A Shadow at the Entrance to the Town: House in Nöttingen
Architect: Thomas Fabrinsky, Karlsruhe
Nöttingen, located about halfway between Karlsruhe and Pforzheim, is a town of 2,500 inhabitants. The community enjoyed its 90 minutes of fame in August 2015, when the local football team played Bayern München for the DFB Cup – and lost 3-1. The town looks like many other linear settlements in Baden: gable-fronted detached houses, generally getting on a bit and densely arranged, line the main street. Newer residential areas extend along the other streets.
Right at the south entrance to the town, Karlsruhe architect Thomas Fabrinsky has erected a new building that dances subtly out of step. Haus S – codename “black sheep” occupies a once-vacant lot beside a decommissioned mill. Seen from a passing car, the house looks like a large shadow: only two windows open onto the street-side gabled front. However, a generous glass façade opens onto the east-facing garden. Only upstairs do wooden slats protect the homeowners from the sun and curious glances from outside. The garden, to a large extent, has been left in its original condition: an orchard which comes all the way up to the small wooden terrace adjacent to the house.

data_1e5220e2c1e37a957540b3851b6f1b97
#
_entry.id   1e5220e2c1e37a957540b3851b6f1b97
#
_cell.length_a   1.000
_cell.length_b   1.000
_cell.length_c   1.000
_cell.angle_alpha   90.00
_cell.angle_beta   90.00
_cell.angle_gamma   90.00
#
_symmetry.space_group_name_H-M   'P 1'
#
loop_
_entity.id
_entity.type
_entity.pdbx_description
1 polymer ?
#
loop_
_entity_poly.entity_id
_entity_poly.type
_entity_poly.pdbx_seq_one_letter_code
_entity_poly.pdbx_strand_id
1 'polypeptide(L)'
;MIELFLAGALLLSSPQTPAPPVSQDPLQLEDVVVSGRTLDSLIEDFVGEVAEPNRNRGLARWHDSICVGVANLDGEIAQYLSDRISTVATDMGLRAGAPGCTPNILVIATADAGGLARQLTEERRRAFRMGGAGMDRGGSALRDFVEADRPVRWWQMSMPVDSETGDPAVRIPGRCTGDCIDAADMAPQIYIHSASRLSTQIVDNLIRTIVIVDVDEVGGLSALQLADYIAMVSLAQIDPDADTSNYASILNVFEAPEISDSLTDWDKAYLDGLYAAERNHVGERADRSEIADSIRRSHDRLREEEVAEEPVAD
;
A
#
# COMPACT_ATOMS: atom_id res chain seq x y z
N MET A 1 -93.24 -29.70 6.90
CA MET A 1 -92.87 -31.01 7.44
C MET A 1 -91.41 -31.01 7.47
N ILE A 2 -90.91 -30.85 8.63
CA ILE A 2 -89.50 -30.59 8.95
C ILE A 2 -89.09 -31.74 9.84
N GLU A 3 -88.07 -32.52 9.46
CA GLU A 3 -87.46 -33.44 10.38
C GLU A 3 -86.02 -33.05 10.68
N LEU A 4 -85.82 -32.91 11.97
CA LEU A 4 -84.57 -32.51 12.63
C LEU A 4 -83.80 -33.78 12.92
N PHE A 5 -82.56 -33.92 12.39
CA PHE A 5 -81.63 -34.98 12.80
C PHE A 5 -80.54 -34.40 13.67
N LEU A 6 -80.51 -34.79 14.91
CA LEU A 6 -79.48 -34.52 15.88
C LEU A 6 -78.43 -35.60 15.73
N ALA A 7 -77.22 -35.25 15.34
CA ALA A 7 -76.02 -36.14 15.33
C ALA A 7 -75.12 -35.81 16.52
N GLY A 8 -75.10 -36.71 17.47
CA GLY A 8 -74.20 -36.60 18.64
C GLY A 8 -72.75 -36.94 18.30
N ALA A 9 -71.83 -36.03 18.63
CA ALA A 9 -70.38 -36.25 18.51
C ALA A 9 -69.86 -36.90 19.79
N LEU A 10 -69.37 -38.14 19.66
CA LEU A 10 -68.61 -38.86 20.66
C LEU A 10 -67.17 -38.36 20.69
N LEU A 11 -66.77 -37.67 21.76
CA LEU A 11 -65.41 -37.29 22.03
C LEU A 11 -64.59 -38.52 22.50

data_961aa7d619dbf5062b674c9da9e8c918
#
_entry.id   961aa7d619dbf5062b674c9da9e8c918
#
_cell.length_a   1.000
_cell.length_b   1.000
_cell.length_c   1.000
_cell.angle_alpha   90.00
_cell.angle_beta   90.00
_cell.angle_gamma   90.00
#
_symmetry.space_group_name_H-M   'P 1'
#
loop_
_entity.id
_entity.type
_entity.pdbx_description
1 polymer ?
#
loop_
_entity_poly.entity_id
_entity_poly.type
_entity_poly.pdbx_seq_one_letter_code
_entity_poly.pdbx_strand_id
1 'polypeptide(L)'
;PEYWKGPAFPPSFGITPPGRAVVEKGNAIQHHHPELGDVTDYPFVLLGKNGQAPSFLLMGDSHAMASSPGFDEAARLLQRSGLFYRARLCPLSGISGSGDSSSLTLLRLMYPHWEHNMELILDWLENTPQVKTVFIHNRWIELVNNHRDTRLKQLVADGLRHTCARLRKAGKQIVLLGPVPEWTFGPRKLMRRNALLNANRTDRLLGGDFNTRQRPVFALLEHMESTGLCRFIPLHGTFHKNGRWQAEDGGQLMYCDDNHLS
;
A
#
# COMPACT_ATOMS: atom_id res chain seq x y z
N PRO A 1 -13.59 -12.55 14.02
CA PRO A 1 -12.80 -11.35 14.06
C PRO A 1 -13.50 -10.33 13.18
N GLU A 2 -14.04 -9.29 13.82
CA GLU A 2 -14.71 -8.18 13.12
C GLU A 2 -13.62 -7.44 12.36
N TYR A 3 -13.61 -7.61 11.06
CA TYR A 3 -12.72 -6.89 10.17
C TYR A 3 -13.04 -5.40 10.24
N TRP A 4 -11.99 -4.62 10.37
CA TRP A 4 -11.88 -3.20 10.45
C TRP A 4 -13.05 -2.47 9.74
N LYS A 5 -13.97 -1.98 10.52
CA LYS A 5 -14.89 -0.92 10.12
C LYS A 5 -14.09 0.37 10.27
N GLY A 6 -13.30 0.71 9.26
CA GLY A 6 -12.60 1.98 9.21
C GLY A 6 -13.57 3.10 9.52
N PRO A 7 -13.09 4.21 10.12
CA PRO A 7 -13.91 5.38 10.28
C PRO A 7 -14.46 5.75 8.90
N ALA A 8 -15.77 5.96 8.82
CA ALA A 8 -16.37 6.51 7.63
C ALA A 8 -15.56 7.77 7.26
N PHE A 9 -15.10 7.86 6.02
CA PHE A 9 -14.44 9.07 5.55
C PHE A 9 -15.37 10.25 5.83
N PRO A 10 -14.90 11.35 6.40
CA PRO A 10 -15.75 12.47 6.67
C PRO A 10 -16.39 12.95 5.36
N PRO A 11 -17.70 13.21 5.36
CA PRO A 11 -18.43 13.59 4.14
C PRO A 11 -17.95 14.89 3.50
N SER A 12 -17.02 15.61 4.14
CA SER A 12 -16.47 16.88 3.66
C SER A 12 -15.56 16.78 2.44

White characterizes the surfaces, accented by flooring, window frames and handrails of oiled oak. Upstairs, a small lounge is set back a bit from the glazed east façade, creating a two-storey gallery. On the eaves side of the house, floor-to-ceiling windows let in the light and allow views of the outdoors- and of the sky, for the façade and roof glazing join seamlessly over the stairway.